Show Less


A Study of Organisational Adaptation

Peter Carroll and Aynsley Kellow

The book reveals, for the first time, the origins, growth and complex role of the OECD as it celebrates its fiftieth anniversary, showing how it has adapted – for the most part successfully – to the changing needs of its members, both large and small.
Buy Book in Print
Show Summary Details
You do not have access to this content

Chapter 13: The Health-related Work of the OECD

Peter Carroll and Aynsley Kellow


As indicated in the earlier chapters, the work of the OECD varies over time, reflecting the interests and priorities of its members plus, at least to some extent, the interests and priorities of its Secretariat. In the 1960s, for example, there was very little work undertaken in relation to the environment and innovation, and only a modest extent on tax, yet by the first decade of the twenty-first century all of these areas had a high profile. Work on the environment had expanded to such an extent that it warranted a directorate of its own; that on innovation had spread to almost all directorates, and that on tax warranted a separate Centre for Tax Policy and Administration. The primary focus of this chapter is to examine more closely the factors associated with changes over time in the extent and type of OECD work on health. Health was selected as the primary focus for a number of reasons. One, when the OECD was established, it was undertaking very little work in this area. Hence, tracing the growth of health-related work over the next 50 years offered the opportunity of a detailed case study of organisational change and the factors stimulating change, enriching our understanding of the still little understood process of change within international organisations (Helfer, 2006). A second reason was that at the national level health is a politically sensitive issue in all OECD countries, one that excites strong feelings and almost constant, often divisive debate when reforms to national...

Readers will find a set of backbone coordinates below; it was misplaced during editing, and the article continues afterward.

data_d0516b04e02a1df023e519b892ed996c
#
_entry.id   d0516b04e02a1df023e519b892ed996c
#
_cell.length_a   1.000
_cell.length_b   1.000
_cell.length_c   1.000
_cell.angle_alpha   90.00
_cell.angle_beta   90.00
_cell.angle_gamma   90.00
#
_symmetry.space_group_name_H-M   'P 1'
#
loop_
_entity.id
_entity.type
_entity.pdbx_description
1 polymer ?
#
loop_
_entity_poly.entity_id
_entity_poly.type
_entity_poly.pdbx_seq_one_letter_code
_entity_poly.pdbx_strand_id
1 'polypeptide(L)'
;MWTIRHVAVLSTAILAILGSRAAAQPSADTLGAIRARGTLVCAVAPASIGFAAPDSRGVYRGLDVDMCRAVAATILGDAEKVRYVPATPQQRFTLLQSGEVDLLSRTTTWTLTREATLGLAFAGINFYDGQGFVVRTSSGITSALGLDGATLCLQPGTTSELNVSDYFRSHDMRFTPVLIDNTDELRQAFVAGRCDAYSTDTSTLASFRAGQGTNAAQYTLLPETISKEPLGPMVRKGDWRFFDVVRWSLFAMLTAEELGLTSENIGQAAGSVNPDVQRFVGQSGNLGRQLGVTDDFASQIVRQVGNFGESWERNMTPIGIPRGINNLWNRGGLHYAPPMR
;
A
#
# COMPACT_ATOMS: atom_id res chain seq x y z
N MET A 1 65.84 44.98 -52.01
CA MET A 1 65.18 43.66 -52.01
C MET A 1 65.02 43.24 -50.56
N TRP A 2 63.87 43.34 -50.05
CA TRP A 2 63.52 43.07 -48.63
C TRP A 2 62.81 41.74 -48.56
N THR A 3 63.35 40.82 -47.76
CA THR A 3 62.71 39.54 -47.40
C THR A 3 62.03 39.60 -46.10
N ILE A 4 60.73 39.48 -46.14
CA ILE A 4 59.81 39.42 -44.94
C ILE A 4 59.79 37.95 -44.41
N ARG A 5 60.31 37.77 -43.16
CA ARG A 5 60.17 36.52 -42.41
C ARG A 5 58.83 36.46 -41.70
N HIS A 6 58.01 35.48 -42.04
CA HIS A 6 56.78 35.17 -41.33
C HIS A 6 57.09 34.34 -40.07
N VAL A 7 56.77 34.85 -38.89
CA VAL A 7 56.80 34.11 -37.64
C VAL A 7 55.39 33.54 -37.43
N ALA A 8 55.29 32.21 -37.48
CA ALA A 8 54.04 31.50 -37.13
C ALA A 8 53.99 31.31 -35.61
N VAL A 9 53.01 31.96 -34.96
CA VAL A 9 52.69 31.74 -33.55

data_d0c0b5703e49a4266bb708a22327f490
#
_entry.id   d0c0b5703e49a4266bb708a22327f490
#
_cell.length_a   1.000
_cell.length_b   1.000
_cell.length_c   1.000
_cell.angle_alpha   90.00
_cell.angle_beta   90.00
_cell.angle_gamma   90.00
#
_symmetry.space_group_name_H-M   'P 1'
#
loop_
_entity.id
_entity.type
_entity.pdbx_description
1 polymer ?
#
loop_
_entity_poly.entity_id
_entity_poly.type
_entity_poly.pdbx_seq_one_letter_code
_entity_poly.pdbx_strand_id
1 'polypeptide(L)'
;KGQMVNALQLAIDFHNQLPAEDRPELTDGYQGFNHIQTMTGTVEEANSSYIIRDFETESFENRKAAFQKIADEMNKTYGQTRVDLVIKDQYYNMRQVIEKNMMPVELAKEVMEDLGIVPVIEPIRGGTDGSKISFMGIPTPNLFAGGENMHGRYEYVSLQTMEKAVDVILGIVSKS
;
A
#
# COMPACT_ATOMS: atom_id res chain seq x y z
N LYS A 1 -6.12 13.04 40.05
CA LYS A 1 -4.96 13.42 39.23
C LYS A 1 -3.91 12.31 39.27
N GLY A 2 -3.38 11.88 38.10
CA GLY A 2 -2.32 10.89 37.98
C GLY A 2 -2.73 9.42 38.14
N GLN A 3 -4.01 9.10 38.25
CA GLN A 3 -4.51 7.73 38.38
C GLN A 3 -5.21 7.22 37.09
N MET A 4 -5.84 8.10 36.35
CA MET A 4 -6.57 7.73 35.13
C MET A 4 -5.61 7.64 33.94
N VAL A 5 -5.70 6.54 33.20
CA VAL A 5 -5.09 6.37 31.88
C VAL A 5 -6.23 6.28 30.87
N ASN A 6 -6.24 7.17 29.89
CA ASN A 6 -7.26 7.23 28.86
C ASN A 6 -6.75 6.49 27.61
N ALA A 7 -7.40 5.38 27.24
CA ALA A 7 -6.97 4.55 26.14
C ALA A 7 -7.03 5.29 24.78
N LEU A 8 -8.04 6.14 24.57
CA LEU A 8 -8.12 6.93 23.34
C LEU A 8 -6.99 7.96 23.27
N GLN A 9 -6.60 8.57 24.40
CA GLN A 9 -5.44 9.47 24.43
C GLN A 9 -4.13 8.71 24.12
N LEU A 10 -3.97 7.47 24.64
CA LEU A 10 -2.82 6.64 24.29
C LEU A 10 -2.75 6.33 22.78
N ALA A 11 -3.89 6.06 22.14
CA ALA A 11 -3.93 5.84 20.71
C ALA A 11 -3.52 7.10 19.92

You are not authenticated to view the full text of this chapter or article.

Elgaronline requires a subscription or purchase to access the full text of books or journals. Please login through your library system or with your personal username and password on the homepage.

Non-subscribers can freely search the site, view abstracts/ extracts and download selected front matter and introductory chapters for personal use.

Your library may not have purchased all subject areas. If you are authenticated and think you should have access to this title, please contact your librarian.

Further information

or login to access all content.